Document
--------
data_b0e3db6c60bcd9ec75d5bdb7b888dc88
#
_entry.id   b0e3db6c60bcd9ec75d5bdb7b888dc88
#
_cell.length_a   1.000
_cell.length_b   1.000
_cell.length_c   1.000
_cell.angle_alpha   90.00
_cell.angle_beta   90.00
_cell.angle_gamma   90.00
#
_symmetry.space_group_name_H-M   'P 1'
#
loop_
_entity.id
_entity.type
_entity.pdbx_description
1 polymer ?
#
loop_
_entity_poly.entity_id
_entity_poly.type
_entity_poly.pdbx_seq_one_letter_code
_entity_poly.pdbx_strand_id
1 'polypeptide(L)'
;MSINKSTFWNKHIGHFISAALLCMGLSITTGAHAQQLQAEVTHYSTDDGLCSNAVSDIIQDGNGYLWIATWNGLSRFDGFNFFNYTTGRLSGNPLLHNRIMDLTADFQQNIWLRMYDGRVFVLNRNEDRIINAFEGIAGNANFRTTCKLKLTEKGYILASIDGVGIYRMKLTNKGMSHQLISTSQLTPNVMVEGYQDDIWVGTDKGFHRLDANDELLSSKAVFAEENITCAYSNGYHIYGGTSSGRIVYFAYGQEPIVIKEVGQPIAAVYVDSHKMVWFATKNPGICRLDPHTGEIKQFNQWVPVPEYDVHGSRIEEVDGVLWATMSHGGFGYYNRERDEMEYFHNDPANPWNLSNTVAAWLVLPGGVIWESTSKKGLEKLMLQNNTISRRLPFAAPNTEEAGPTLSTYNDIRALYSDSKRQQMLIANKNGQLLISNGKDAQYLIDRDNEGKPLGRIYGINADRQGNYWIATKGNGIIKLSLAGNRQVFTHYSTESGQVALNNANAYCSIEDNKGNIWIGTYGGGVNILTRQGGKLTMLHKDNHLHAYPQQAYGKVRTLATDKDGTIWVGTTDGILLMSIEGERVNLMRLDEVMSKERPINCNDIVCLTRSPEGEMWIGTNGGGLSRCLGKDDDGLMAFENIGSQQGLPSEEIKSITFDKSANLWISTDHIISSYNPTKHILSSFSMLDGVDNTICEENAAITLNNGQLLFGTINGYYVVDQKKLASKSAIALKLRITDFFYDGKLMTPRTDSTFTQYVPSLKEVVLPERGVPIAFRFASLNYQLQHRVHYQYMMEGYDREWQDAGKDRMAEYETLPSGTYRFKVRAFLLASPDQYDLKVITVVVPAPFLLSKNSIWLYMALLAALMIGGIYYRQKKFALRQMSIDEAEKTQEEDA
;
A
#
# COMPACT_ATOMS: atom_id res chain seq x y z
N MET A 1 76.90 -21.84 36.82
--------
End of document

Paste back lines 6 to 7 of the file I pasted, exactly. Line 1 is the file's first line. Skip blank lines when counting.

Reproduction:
_cell.length_b   1.000
_cell.length_c   1.000